CityLove: Things to do in Garmisch-Partenkirchen

Things to do in Garmisch-Partenkirchen

Photo via Flickr Creative Commons: PixelTeufel

Garmisch-Partenkirchen. It’s not Berlin. Or Munich. Or Frankfurt. But, this small Bavarian town has charm all its own. Home to the 1936 Winter Olympic Games, today the resort town is known for its outdoor activities, namely skiing, snowboarding, and hiking. In fact, this mountain town has some of the best ski resorts in Germany — Garmsich Classic and Zugspitze.

The history of this gorgeous town dates back all the way to 15 AD and is packed with places to experience … and explore.

A popular tourist destination year-round, there are plenty of hotels in Garmisch-Partenkirchen to make it an ideal holiday destination, no matter what the weather. Fortunately, there is also no shortage of things to do in this Bavarian town.

Featured

Daily Wanderlust: Berlin’s Holocaust Memorial

There are few places which resonate with me more than memorials to those who have been killed due to simply being who they are. In my travels, I’ve always sought out places like this to pay my respects for the atrocities the human race has befallen onto others. In Rwanda, I visited the Kigali Memorial Centre. In Bosnia, I spent time exploring the skeleton of a bank where snipers had taken the lives of people in Mostar. And of course, there was Auschwitz.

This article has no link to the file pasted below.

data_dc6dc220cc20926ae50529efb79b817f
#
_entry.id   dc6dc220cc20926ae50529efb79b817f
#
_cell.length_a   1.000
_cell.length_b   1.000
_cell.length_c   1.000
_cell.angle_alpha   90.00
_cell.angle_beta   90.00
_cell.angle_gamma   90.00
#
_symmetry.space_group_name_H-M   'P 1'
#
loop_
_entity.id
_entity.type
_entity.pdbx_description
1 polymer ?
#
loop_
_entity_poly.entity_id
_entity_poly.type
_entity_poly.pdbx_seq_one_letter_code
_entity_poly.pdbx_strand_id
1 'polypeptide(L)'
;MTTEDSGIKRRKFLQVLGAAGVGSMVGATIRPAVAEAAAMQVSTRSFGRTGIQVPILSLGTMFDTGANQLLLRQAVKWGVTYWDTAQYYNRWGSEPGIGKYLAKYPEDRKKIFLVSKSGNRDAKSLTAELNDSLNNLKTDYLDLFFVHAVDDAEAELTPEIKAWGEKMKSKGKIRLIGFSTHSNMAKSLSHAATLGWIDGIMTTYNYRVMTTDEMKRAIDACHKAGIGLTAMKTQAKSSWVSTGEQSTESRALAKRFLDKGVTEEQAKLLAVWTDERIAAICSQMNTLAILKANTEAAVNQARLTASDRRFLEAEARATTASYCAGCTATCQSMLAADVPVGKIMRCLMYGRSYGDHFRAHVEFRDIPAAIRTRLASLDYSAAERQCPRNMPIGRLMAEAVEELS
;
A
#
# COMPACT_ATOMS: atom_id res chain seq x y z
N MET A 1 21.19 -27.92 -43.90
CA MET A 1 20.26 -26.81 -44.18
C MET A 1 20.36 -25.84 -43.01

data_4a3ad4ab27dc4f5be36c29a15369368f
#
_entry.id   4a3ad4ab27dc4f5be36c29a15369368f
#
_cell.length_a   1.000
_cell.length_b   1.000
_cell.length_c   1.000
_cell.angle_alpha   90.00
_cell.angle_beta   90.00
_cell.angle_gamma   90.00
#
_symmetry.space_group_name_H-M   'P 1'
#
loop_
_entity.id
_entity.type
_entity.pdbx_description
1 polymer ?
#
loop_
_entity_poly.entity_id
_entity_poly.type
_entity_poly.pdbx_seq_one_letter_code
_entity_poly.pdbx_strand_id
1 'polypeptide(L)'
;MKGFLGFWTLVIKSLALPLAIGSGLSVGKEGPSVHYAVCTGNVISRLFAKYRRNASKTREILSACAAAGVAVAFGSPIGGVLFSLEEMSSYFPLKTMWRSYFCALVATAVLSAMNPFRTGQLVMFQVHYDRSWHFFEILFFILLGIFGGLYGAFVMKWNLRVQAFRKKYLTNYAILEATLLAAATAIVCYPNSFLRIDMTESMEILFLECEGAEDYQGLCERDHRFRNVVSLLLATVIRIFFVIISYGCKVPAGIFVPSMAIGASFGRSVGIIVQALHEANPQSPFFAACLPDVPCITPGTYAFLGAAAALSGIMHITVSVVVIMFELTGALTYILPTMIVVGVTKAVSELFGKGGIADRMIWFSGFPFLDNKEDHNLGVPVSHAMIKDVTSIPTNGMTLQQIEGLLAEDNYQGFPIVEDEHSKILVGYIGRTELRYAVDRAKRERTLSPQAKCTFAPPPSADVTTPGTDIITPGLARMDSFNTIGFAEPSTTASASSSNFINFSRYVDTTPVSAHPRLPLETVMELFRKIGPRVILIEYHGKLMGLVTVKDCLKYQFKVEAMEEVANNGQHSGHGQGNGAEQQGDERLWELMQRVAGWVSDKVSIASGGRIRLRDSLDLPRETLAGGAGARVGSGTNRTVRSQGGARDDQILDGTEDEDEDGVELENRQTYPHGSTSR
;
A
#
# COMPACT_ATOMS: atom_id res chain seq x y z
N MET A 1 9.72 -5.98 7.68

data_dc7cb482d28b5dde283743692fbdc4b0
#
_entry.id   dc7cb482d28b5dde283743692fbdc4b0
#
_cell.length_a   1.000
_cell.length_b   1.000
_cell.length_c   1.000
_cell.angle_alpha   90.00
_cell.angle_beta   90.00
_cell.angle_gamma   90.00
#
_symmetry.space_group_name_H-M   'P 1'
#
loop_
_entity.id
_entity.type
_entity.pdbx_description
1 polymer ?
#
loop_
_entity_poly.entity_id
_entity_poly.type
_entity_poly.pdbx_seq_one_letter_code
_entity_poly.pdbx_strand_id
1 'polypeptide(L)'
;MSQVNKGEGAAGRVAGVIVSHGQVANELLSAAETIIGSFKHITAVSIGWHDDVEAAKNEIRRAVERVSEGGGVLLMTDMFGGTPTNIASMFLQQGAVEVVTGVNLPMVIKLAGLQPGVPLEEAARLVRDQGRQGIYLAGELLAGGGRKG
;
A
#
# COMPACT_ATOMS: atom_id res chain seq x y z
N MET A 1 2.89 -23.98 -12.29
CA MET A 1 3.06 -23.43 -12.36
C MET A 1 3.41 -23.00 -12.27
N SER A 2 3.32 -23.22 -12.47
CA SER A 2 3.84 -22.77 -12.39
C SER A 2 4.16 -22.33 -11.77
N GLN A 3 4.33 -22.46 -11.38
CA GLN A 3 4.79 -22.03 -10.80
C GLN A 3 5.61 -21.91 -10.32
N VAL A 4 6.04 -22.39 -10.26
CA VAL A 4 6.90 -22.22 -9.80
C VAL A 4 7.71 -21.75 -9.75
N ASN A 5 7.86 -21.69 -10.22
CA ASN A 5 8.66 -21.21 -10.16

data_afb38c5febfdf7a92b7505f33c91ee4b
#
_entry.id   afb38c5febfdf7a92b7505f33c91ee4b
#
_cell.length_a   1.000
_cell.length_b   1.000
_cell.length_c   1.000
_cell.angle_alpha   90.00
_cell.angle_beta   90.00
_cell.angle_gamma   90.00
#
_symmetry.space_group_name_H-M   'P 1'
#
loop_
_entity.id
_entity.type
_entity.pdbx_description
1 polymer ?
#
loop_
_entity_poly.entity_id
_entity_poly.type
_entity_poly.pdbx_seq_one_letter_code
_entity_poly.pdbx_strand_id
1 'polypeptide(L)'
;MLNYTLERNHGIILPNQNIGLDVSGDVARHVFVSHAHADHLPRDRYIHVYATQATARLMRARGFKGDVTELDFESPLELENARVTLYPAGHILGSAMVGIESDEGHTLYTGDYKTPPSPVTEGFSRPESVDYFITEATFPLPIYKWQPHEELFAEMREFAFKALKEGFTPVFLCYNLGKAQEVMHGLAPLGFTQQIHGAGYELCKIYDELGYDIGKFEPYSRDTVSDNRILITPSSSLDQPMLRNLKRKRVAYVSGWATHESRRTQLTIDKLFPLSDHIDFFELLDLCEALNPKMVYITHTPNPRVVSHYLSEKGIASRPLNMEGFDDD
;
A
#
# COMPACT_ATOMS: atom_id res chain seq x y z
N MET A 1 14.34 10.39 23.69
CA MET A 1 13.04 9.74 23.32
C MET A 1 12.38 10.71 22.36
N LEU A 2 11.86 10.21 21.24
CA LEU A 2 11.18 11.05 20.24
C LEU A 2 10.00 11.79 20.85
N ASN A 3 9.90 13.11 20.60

In Berlin, the Holocaust Memorial  was on my list. Stark columns fill nearly three acres of city space to honor Jewish victims of the Holocaust. Ironically, one of the same chemicals used in the gas chambers was used on the more than 2,700 columns to prevent graffiti on the memorial.
Berlin's Holocaust Memorial

Destinations

Daily Wanderlust: Bebelplatz in Berlin, Germany

There is a lot of history in Berlin, Germany. Without a doubt. The Wall. The old artist squats and street art. The stark Holocaust memorial. The reminders of a recent dark past can be found throughout this gorgeous an historic city.

During my time in Berlin, I took two tours — one that dealt with the history of the city, and another that took me around to see the street art.

The first tour took us to the typical haunts of history, where Michael Jackson dangled Blanket from Hotel Adlon’s balcony, the public square in Mitte, St. Hedwig’s Cathedral and Bebelplatz (located in the square).

Bebelplatz, created by Micha Ullman, marks the day in May 1933 when the SS, Hitler youth groups and more held a very public book burning, torching approximately 20,000 books. The memorial, which is inset into the square, reminds visitors of this day by showing empty bookcases and one simple sentence which translates in English to:

“Where they burn books, they burn people.”